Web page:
Leptospiroses (Weil's Disease)
On 17th November, 1962, I received notification that a man had been admitted
to a hospital in the Borough and had been diagnosed as suffering from Weil's
He had been transferred from a hospital in an adjoining Borough and the
date of onset was stated to be 31st October, 1962. His occupation was a Master
This disease may be contracted by such people as farmers and sewermen. The
sources of infection include cattle, dogs and swine; rats and other rodents are frequently
infected and water birds are reported as being carriers. The disease is
transmitted by contact with water contaminated with the urine of infected animals.
The infection results from penetration of abraded skin or mucous membrane, or
possibly through ingestion. In natural conditions direct transmission from man
to man is negligible.
Enquiries were made and it was found that the patient had been carrying out
drainage works at three different premises, none of which were in Hammersmith.
The Medical Officers concerned were notified.
The patient died on 25th November and death was due to Weil's Disease.
Ten years ago the principles of modern treatment for tuberculosis were in
their infancy and were applied to a minority of cases only. These methods of
treatment are now well tried and established, forming a major part of the work of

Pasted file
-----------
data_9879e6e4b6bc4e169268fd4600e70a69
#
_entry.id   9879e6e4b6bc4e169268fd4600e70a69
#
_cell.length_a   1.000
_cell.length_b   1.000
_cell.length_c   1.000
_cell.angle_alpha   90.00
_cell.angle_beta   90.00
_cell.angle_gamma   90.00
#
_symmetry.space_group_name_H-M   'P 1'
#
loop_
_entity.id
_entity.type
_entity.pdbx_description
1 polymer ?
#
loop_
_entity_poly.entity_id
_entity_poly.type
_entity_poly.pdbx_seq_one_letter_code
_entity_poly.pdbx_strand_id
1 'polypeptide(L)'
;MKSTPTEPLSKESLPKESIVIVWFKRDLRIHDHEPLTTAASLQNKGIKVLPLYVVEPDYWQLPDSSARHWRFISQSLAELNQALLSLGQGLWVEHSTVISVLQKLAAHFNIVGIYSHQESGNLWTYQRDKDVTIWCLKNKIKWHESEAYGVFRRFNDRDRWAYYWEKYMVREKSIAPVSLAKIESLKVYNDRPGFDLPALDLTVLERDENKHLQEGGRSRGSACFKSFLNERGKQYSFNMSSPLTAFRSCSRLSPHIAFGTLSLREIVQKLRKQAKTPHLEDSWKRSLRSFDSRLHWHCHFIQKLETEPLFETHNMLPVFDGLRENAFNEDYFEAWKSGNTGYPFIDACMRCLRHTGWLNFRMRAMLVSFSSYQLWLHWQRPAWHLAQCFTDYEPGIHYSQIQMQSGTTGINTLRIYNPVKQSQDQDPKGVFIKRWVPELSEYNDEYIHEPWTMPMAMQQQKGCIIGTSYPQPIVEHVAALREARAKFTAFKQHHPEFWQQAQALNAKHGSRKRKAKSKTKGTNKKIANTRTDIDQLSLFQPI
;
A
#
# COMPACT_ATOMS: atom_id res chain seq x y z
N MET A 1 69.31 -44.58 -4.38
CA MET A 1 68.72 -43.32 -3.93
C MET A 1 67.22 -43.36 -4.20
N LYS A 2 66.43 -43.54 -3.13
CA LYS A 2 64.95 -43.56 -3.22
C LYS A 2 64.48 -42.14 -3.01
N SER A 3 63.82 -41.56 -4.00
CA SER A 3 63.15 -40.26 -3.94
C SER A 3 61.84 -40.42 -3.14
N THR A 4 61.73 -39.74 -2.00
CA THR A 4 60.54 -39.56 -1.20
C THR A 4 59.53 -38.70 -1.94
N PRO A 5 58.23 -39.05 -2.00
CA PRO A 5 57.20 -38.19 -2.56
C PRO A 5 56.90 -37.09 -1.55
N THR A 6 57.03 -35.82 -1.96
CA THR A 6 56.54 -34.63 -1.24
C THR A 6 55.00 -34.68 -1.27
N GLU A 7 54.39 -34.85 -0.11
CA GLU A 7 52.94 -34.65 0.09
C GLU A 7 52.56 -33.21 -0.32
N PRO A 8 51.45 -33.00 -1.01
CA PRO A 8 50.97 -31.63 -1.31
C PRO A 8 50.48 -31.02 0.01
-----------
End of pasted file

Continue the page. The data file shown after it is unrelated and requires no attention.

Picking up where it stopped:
the Hammersmith Chest Clinic. Every patient with active tuberculosis now receives
the benefit of treatment which very rarely fails to control a disease which previously
carried an appalling mortality rate. The number of patients on the Register of
Tuberculous persons has r.ot materially decreased in the period 1957/62, and this
is largely because so many lives are now saved.
Although it has been suggested in many quarters that the problem of
tuberculosis is fast becoming unimportant, this is a very short sighted and unwarranted
view. It still provides a large proportion of the work in the Chest Clinic
and many tragic cases are still seen. The condition is aggravated by poor and overcrowded
housing conditions, and it must also be realised that many children are
not receiving B.C.G. vaccination as recommended. The risk is clearly indicated by the
following table which shows that nearly half of notifications received last year were
in the age group 20 to 34, whilst the last column in the next table shows how the
number of cases on the Register remains fairly constant.
Summary of Notifications during the period from 1st January, 1962, to the 31st December, 1962.
|Age Periods||Formal Notifications|
|Number of Primary Notifications of new cases of tuberculosis|
|0—||1—||2—||5—||10—||15—||20—||25—||35—||45—||55—||65—||75 +||Total (all ages)|
match: ALTO ComposedBlock
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